Globally, cervical cancer is the fourth most common type of cancer among women. However, early screening and primary prevention can help decrease the burden on healthcare and mortality rates. The thought of cervical cancer is particularly alarming for women since it is one of the major causes behind all cancer-related deaths among women. According to WHO, “cervical cancer is caused by sexually acquired infection with Human Papillomavirus (HPV). Most people are infected with HPV shortly after the onset of sexual activity”.
However, if detected early, most cervical cancer cases can be managed well. During the initial stages, there are no signs to tell a woman that she may be at risk. There are many tests used for diagnosing cervical cancer. Some such tests are:
Cervical Smear Test
The PAP smear test is the most common test to detect early cell changes leading to cervical cancer. It involves collecting a sample of cells from the cervix.
By looking at the smear, experts can confirm whether the cervix is normal, healthy, or abnormal. The presence of abnormal cells suggests that cancer may develop in the future.
How is it done?
The smear test is a simple outpatient procedure where the gynaecologist scrapes some of the cells from the cervix (the neck of the uterus) and smears it on a glass slide for examination.
After the test
- It takes 3-4 days to get the results from the lab. If the smear test is standard (as it is in most cases), it should be repeated after three years.
- If the test discloses some “abnormalities,” this usually means that some changes have occurred in the cells, which, if left untreated, could develop into cancer after many years. Remember, most women who have had an abnormal smear test are successfully treated.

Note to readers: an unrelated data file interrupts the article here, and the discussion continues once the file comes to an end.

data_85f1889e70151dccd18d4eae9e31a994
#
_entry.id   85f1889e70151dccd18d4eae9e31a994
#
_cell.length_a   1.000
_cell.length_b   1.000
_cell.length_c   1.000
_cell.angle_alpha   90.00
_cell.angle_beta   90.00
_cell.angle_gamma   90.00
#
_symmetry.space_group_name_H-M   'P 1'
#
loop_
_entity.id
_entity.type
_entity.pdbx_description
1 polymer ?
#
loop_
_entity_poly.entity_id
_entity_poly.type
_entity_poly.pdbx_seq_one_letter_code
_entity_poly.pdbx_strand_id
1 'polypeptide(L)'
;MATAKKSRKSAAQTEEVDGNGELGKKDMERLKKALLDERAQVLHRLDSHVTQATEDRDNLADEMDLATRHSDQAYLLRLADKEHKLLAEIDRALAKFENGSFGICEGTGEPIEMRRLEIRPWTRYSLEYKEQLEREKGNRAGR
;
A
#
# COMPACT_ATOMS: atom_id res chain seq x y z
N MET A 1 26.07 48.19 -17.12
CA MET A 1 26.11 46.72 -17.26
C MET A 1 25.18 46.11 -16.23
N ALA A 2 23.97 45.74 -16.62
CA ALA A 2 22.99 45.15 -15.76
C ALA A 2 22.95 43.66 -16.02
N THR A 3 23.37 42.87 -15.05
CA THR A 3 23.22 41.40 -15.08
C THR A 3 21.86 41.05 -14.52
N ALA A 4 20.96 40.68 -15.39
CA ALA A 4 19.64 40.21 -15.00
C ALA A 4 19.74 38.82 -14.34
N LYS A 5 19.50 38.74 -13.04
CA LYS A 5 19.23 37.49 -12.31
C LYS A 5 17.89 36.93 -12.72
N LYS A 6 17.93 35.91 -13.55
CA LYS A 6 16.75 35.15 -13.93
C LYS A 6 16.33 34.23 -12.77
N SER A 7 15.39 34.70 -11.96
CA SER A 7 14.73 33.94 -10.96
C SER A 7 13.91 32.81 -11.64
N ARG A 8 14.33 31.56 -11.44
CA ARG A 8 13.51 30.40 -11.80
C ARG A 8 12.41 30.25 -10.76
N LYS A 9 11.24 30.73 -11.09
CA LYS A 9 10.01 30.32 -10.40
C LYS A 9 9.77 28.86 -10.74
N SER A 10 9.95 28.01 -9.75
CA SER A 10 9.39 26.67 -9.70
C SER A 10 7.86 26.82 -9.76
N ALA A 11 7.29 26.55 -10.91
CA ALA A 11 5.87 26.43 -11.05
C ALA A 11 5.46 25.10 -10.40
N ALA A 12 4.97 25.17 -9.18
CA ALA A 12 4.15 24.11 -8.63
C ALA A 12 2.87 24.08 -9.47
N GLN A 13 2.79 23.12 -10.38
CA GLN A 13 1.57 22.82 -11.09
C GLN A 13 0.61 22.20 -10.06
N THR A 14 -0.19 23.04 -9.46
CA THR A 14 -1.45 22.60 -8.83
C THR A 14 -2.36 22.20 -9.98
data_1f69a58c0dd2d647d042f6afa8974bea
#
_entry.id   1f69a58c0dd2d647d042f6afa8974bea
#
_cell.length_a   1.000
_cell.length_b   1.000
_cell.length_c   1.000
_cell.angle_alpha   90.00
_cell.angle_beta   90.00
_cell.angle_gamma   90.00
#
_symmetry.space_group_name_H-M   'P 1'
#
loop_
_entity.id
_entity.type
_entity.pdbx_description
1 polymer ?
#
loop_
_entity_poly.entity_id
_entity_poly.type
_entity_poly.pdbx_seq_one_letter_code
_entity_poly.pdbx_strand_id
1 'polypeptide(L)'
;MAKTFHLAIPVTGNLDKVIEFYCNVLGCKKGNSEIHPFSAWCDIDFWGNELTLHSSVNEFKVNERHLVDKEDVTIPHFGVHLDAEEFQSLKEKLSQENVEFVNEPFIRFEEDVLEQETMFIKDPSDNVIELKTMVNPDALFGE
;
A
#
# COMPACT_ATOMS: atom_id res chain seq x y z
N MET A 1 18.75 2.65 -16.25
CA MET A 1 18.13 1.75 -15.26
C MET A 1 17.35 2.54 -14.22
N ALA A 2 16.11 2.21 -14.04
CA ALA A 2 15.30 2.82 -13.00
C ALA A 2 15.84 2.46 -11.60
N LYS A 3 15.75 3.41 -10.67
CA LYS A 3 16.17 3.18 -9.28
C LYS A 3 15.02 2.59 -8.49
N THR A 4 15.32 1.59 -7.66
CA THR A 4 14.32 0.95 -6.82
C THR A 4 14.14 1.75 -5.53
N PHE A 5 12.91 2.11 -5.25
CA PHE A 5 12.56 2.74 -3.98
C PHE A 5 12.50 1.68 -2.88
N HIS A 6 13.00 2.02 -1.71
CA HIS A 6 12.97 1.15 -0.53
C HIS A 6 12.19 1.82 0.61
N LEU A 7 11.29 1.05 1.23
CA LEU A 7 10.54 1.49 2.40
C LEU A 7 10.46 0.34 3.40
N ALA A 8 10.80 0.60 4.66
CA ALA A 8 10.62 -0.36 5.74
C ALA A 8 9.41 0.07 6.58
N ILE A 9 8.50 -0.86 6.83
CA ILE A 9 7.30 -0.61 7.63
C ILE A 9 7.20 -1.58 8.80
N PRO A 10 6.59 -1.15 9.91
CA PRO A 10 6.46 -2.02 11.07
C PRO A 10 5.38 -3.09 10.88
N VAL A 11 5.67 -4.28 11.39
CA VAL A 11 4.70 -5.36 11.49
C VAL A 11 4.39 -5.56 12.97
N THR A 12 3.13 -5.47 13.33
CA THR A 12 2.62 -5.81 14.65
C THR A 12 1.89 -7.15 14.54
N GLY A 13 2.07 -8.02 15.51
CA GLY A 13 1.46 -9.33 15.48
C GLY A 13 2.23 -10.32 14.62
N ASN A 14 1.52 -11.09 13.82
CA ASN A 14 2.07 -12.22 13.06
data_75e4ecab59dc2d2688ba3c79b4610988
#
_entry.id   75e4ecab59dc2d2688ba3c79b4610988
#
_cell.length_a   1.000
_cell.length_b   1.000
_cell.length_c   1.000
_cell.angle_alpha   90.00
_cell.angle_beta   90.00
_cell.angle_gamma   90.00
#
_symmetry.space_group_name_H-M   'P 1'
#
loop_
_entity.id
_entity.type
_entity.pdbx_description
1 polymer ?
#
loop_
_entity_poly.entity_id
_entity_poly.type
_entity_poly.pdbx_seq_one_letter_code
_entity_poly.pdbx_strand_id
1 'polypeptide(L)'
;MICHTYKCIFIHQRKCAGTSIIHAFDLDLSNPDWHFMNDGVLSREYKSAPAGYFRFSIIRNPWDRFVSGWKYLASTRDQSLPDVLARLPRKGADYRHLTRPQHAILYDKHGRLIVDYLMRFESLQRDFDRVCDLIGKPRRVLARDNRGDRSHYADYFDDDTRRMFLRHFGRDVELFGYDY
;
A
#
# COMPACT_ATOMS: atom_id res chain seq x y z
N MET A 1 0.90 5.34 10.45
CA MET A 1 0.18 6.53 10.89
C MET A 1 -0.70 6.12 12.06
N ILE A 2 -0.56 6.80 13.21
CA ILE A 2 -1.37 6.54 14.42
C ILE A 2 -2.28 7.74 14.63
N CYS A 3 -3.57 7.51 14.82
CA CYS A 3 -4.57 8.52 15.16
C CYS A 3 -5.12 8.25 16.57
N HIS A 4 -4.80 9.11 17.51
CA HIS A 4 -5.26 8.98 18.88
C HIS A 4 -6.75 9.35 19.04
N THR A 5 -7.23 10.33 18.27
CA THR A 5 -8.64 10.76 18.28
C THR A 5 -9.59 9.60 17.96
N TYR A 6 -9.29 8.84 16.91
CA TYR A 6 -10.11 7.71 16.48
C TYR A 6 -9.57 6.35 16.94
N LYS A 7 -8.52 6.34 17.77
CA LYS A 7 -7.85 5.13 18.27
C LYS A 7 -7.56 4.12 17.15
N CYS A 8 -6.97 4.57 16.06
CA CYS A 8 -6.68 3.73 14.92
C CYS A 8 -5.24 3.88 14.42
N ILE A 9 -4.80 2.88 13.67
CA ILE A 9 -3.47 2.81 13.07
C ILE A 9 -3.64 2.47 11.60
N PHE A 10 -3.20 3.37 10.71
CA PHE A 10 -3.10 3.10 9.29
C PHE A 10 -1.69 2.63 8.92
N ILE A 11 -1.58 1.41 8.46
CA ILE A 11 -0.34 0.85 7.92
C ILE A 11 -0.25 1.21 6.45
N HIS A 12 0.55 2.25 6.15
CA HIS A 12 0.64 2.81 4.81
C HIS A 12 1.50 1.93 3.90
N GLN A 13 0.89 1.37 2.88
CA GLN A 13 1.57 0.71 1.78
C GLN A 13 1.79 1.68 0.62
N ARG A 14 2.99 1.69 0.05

- Once treatment starts, it will be necessary to repeat the test after some months. If the subsequent smear tests are regular, then the tests should be done every three years.
- If the subsequent smear tests are not regular and continue to show some abnormalities, it will be necessary to investigate further.
A Colposcopy examination is an outpatient procedure, just like a smear test. It is an in-depth examination of the cervix through a special microscope called a colposcope. A colposcope acts like a magnifying glass with light, allowing the doctor to look closely at the cervix.
How is it done?
Colposcopy is usually indicated when the routine cervical screening test, i.e., Pap smear test, has picked up abnormal cells from the cervix.
A solution is applied to the cervix, which will cause the affected areas to turn white. The cervix is then viewed through the colposcope, placed just outside the vagina. If there are any abnormal areas on the cervix, a tiny tissue sample is taken (biopsy) and sent to the lab for further testing.
After the test
Some tissues are taken from the cervix; you may experience mild cramping or light bleeding for a few days, which can be relieved by any anti-inflammatory medication. It is advisable to abstain from sexual intercourse for a few days after a biopsy.
When to get the test done?
- Women between the ages of 20 – 60 should do the test every three years.
- Women who have excess / recurrent attacks of vaginal discharge or bleeding after sexual intercourse.
- It should be done within ten days of the onset of periods.